All Politics is Local

2 Apr

We recently got an e-mail from Move On, or Sit Up, or some organization like that asking if we’d show up at our U.S. Representative’s office to let him know that we supported an increase in the minimum wage.  We figured  that this would be a good time to let our rep know how we felt.  He’s kind of a do-nothing guy, if we can believe the weekly updates he himself puts out.  He’s always going to this or that coffee klatsch and getting meaningless awards from groups who think he’s just a peachy guy.  Tell him that folks who work their tails off for dirt wages deserve an increase? Sure, that was something we could get behind.

Jimmy Stewart

If only our rep was like Jimmy Stewart in Mr. Smith goes to Washington.

We left at 11:00 am to get to our Rep’s office by noon (the district is long and thin – Elbridge Gerry would be proud.)  Despite the fact that we’d printed the directions from Map Quest, we managed to get lost and drove around aimlessly until we located the office.

Less than 10 people stood on the sidewalk outside the office holding signs exhorting the Rep to support an increase in the minimum wage. Oh well, at least they were out there.  Some drivers honked in solidarity as they passed.  We parked and joined the small group.  One woman said they’d find a sign for us.  We pointed out that perhaps we’d be more effective if we went into the office and told the rep our views.  She allowed that that was true, but they did not want to risk being thrown out.  Having missed out on the days of 60s protests, we were rarin’ to be thrown out.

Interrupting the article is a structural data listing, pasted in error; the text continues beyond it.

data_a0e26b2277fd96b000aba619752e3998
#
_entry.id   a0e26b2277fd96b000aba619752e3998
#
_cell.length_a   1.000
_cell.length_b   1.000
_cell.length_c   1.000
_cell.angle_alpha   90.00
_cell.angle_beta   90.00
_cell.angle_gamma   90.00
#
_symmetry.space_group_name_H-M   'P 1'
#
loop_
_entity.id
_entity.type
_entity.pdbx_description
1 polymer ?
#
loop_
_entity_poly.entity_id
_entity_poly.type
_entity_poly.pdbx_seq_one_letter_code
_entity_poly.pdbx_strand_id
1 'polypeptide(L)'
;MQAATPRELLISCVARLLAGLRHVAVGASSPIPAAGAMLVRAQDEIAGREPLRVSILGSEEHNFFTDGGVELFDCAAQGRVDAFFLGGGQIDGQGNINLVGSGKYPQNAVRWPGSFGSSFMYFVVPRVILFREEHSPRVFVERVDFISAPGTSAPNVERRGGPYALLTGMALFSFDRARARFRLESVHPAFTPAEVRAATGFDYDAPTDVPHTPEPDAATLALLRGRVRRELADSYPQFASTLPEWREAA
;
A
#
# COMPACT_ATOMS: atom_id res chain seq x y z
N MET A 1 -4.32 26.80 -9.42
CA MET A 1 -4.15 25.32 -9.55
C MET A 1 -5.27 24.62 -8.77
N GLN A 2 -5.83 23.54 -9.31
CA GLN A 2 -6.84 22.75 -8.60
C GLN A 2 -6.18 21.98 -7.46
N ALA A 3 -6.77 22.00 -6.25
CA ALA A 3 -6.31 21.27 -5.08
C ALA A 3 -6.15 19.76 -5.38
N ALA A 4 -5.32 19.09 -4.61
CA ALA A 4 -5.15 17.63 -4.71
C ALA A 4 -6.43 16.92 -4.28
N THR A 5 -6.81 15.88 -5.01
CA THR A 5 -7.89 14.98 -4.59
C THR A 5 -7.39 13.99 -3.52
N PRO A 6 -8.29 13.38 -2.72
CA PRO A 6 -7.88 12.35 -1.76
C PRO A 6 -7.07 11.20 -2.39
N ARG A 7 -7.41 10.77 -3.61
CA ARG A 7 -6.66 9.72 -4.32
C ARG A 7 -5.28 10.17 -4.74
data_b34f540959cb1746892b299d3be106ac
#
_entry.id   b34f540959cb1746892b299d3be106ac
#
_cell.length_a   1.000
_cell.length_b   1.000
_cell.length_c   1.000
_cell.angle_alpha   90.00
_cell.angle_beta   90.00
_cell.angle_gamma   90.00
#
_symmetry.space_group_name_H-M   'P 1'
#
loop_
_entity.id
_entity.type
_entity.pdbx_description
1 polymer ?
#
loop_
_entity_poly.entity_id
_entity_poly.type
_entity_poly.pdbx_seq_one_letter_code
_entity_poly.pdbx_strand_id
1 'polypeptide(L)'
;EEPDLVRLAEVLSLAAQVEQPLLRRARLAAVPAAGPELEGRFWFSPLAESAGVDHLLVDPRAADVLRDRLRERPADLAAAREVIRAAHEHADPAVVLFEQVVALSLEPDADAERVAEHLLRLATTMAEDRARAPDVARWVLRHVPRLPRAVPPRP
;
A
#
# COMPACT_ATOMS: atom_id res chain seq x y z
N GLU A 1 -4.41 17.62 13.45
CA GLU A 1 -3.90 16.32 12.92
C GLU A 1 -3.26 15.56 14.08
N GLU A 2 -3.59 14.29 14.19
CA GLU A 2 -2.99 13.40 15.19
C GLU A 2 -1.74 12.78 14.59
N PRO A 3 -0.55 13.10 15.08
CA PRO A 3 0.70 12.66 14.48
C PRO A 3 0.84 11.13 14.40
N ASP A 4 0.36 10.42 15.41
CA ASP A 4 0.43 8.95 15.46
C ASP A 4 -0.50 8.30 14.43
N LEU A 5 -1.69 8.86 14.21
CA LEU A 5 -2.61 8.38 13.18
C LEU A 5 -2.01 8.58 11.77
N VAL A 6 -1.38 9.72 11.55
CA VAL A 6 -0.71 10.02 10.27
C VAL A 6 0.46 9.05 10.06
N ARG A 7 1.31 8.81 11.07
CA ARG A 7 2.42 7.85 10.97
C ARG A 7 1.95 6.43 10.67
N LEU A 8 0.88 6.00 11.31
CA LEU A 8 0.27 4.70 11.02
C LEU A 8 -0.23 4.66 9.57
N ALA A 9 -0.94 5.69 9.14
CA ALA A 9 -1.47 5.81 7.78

We entered the office.  A woman sat at a desk behind a glass with a metal speaker hole in it, like a movie theater box office. We said that we’d like to talk to our Rep.  “He’s not here – he’s in Washington,” she replied nasally.  Oh great, the guy was not even there to know that a protest march, however humble, was going on outside.  The woman took our name and address and wrote “Supports minimum wage increase’ or something to that effect on a legal pad.  We apologized for not being high-powered lobbyists with deep pockets.  “I don’t know anything about lobbyists,” the woman replied.  “I’ve never seen any.”  And that was pretty much that.  We left the office, stopping to hobnob with the sign carriers once again.  They told me that a clean water action group was coming later.  We thanked them for the information, but said we needed to get back to work.

We thought of our Representative, probably lunching with a lobbyist that very moment.  We got in our car and drove back to work.  The event had been less dramatic than we’d hoped, but we weren’t sorry that we’d made the trip.


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